FRED Recruitment Expo again proves to serve its purpose well | THE DAILY HERALD

Some of the SMMC representatives with MP Silveria Jacobs (fourth from right) and St. Maarten Deputy Minister Plenipotentiary Hasani Ellis (right). Second from right is SMMC Medical Director and general surgeon Felix Holiday. (Suzanne Koelega photo)


St. Maarten Minister of Education Jorien Wuite (third from right) with USC members. (Suzanne Koelega photo)


Carina Garcia of SLS (centre) speaks with an interested student at the FRED in Rotterdam on Saturday. At left: Tess Blom of MHF. (Suzanne Koelega photo)


The RCN stand at the FRED. (Suzanne Koelega photo)

ROTTERDAM–Although the turnout was considered a bit low by some participants, the Flinx Recruitment Expo Dutch Caribbean (FRED) in Rotterdam last weekend again proved to be a good platform for employers from the islands to promote their vacancies and for students and young professionals to network and inquire about jobs in the Dutch Caribbean.

St. Maarten was well-represented in the health care sector with St. Maarten Medical Center (SMMC), White and Yellow Cross Care Foundation (WYCCF), St. Maarten Laboratory Services (SLS) and Mental Health Foundation (MHF), all of which have vacancies.

Apart from the Foundation Tax Accountant’s Bureau BAB which is recruiting financial personnel for the Audit Team St. Maarten (ATS), there were no other sectors present from St. Maarten, which some participants found surprising considering the job opportunities in education, government and the construction and justice sectors.

An SMMC team headed by Medical Director and general surgeon Felix Holiday came to the FRED to recruit medical and paramedical professionals. A number of vacancies are immediate while some are for the near future once the new St. Maarten General Hospital has been built.

“As the care demand is growing, we need more people and that is why we are here,” said Dr. Holiday. He gave a very informative lecture about the history of SMMC and how it has grown in the number of beds, specialists and services throughout the years to accommodate the health care needs of the increasing population.

SMMC, which was built in 1991, has outgrown the current building and therefore a new, larger hospital is very much needed. Having a general hospital that offers more specialist care is also cost-effective because it means sending fewer patients abroad for treatment. The cost of sending patients abroad has risen steadily over the years.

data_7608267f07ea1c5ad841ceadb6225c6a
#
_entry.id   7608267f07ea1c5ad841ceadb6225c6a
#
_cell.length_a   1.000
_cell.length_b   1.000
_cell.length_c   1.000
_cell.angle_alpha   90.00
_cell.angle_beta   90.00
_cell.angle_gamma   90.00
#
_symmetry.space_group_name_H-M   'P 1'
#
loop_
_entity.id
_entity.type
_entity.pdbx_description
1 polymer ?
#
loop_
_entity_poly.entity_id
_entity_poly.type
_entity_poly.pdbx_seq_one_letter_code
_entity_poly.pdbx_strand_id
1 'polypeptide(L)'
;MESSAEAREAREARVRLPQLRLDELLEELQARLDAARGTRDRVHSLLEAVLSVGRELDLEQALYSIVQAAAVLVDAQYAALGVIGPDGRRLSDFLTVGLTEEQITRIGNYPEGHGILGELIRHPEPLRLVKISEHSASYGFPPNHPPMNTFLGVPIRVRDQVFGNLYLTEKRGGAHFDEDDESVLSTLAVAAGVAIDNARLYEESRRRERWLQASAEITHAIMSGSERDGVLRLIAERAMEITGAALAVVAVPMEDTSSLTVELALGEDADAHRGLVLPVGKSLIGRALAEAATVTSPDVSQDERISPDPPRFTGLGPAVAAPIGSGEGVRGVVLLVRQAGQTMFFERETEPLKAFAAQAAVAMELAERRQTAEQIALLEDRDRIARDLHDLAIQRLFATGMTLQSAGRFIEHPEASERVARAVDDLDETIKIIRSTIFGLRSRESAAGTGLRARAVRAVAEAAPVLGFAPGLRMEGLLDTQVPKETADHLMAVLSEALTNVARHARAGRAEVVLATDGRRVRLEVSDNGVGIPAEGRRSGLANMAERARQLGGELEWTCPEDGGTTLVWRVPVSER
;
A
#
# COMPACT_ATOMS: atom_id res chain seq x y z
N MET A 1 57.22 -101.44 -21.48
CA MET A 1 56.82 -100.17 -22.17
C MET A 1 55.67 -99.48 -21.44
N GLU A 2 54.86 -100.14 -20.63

The original specification of the general hospital project has a price tag of US $85 million. Making the hospital hurricane-resistant will cost an additional $25 million, which the hospital hopes to secure through the Trust Fund managed by the World Bank. “It is looking positive that we will receive a grant,” said Dr. Holiday.

Also growing and in need of additional personnel is SLS, which has six immediate vacancies for analysts and lab assistants. SLS, which has its 10th anniversary this year, has been expanding. It provides services for St. Eustatius and Saba, but also does the drinking-water testing. “We want to motivate students to come work for us,” said Human Resources (HR) Manager Carina Garcia.

Mental health

MHF is looking for psychology and psychiatry near-graduates to accommodate its expansion of services. Apart from the vacancy of a director, MHF has no acute shortage of personnel. “But we are growing and we want to anticipate,” said HR Manager and General and Technical Support Service head Tess Blom.

Blom said it was also important to invest in information and prevention, and to create more awareness about mental health. “This is especially needed after Hurricane Irma,” she said.

MHF offers a wide range of care: from crisis intervention, day treatment and clinic care to ambulant care and short- and long-stay care. The foundation offers this care for clients from St. Eustatius and Saba as well.

WYCCF has no fewer than 19 vacancies due to the expansion of its services. It is in need of nursing personnel, rehabilitation staff and caregivers for the different units: nursing home care, elderly care, physical rehabilitation, psycho-geriatric day care and district nursing care.

Fewer referrals abroad

“We are setting up divisions that weren’t there in the health care sector. It reduces referrals abroad, which is better for the patient and more cost-effective,” said WYCCF Manager Bregje Boetekees, who explained that the foundation will open the first hospice in St. Maarten later this year. Boetekees was enthusiastic about the FRED. “We always managed to find new employees.”